Well, its bit old actually, but it is still good:
Safety is a product, not a process.
It is being said in the industrial accident context. I’ll let the Ranter explain! through his blog.
In general, effective safety measures are usually something you do, and scattering costly “devices” around an unchanged process is a classic failure mode. Not least because they might instil a false sense of safety and lead people to take risks… Continue reading “RISK MANAGEMENT”
Europe finally has agreed on the terms of MiFID II, extending its regulatory reach into fixed income, FX, OTC trading and commodity speculation. Here are seven details you need to know as implementation begins.
We still have technical meetings to go through to finalize details, so the complete text is unlikely to be available until won or close to January 27, but here is what we understand so far:
1. HFT will be restricted through greater testing of algorithms, but there will be no 500 m/s rule.
Dr. David Murphy of the Deus ex Machiatto blog has published a comprehensive book on clearing of OTC derivatives (OTC Derivatives, Bilateral Trading and Central Clearing, Palgrave Macmillan, 2013). I was surprised that the author information on the book cover flap does not mention the blog at all but gives prominence to his having been head of risk at ISDA..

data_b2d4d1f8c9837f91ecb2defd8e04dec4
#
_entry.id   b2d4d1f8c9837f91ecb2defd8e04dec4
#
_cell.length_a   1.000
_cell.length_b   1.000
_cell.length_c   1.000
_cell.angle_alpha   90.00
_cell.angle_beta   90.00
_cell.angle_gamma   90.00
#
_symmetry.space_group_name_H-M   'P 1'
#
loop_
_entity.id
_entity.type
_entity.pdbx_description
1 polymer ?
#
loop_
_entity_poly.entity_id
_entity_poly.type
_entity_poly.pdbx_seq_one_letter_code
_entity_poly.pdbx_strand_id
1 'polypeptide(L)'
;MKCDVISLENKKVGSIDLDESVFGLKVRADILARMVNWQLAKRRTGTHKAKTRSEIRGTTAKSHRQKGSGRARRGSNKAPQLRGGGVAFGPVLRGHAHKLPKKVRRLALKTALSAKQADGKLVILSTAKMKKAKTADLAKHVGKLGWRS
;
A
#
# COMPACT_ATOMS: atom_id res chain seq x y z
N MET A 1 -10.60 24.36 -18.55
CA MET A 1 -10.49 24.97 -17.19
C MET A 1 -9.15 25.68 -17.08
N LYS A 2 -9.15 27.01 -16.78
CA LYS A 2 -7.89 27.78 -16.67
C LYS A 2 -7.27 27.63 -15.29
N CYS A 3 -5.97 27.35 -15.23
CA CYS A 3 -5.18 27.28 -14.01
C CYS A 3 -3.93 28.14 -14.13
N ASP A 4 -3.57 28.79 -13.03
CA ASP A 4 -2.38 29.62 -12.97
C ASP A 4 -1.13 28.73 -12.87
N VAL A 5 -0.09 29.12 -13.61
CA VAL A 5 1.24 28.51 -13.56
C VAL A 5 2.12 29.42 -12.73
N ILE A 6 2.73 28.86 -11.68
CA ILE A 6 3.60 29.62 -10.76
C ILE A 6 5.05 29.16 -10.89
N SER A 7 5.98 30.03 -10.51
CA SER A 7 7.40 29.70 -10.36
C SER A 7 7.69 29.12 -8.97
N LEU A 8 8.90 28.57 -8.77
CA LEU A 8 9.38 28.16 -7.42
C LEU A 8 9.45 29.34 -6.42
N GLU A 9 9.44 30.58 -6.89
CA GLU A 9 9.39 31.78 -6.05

The book presents a balanced discussion of most issues while of course leaning towards the ISDA view of things. Many of the arguments in the book against the clearing mandate would be familiar to those who read the Streetwise Professor blog. Yet, I need to read the book completely the information sharing is from the extract.
Continue reading “OTC Derivatives Clearing”
For the true connoisseur, the finest expression of the art comes when a high-profile investor identifies a bubble, perhaps even makes money out of it, exits in time – and then gets sucked back in only to lose everything in the resultant bust.
An early example is the case of Sir Isaac Newton and the South Sea Company, which was established in the early 18th Century and granted a monopoly on trade in the South Seas in exchange for assuming England’s war debt.
Investors warmed to the appeal of this monopoly and the company’s shares began their rise.
Britain’s most celebrated scientist was not immune to the monetary charms of the South Sea Company, and in early 1720 he profited handsomely from his stake. Having cashed in his chips, he then watched with some perturbation as stock in the company continued to rise. Continue reading “Sir Isaac Newton !! I can calculate the movement of stars, but not the madness of men.”
I do not write much on personal finance, and I doubt how many investors have the visibility on these 7 factors to invest in the mutual funds.
Seven Factors to Consider:
- Management Stability: If you find a great manager, hang on to them. Top managers usually continue to perform better in up and down markets, because they have the stability and experience to stay focused on their objective. Let them work for you and enjoy the stability.
Management Participation: The management team of a great mutual fund usually invests heavily in their own fund. If it is good enough for their money, you can expect that they have a vested interest in taking care of yours. Continue reading “Mutual Fund Selection”